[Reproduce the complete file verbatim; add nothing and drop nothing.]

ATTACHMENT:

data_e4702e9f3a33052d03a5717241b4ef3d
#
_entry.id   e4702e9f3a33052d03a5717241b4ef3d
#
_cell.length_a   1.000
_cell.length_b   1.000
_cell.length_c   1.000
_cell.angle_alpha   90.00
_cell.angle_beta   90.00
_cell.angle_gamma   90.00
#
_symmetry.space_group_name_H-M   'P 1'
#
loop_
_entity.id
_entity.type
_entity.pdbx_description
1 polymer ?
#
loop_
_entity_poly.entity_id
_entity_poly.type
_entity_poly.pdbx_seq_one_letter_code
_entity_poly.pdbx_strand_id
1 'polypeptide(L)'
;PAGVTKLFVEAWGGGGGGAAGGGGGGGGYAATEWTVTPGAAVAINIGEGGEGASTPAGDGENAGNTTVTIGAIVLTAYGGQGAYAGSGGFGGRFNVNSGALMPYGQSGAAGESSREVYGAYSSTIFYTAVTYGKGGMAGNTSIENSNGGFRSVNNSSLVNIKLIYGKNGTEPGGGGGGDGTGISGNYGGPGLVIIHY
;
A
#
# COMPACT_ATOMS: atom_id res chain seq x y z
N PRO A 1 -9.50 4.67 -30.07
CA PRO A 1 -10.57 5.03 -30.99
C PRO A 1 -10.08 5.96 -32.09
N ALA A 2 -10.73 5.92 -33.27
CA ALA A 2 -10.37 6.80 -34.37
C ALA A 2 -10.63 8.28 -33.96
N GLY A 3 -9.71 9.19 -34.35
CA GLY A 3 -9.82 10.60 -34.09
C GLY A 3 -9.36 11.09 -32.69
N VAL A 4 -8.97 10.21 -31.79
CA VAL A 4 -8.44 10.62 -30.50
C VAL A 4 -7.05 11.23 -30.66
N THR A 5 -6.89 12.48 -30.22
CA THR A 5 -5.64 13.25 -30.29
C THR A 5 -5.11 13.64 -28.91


data_e4702e9f3a33052d03a5717241b4ef3d
#
_entry.id   e4702e9f3a33052d03a5717241b4ef3d
#
_cell.length_a   1.000
_cell.length_b   1.000
_cell.length_c   1.000
_cell.angle_alpha   90.00
_cell.angle_beta   90.00
_cell.angle_gamma   90.00
#
_symmetry.space_group_name_H-M   'P 1'
#
loop_
_entity.id
_entity.type
_entity.pdbx_description
1 polymer ?
#
loop_
_entity_poly.entity_id
_entity_poly.type
_entity_poly.pdbx_seq_one_letter_code
_entity_poly.pdbx_strand_id
1 'polypeptide(L)'
;PAGVTKLFVEAWGGGGGGAAGGGGGGGGYAATEWTVTPGAAVAINIGEGGEGASTPAGDGENAGNTTVTIGAIVLTAYGGQGAYAGSGGFGGRFNVNSGALMPYGQSGAAGESSREVYGAYSSTIFYTAVTYGKGGMAGNTSIENSNGGFRSVNNSSLVNIKLIYGKNGTEPGGGGGGDGTGISGNYGGPGLVIIHY
;
A
#
# COMPACT_ATOMS: atom_id res chain seq x y z
N PRO A 1 -9.50 4.67 -30.07
CA PRO A 1 -10.57 5.03 -30.99
C PRO A 1 -10.08 5.96 -32.09
N ALA A 2 -10.73 5.92 -33.27
CA ALA A 2 -10.37 6.80 -34.37
C ALA A 2 -10.63 8.28 -33.96
N GLY A 3 -9.71 9.19 -34.35
CA GLY A 3 -9.82 10.60 -34.09
C GLY A 3 -9.36 11.09 -32.69
N VAL A 4 -8.97 10.21 -31.79
CA VAL A 4 -8.44 10.62 -30.50
C VAL A 4 -7.05 11.23 -30.66
N THR A 5 -6.89 12.48 -30.22
CA THR A 5 -5.64 13.25 -30.29
C THR A 5 -5.11 13.64 -28.91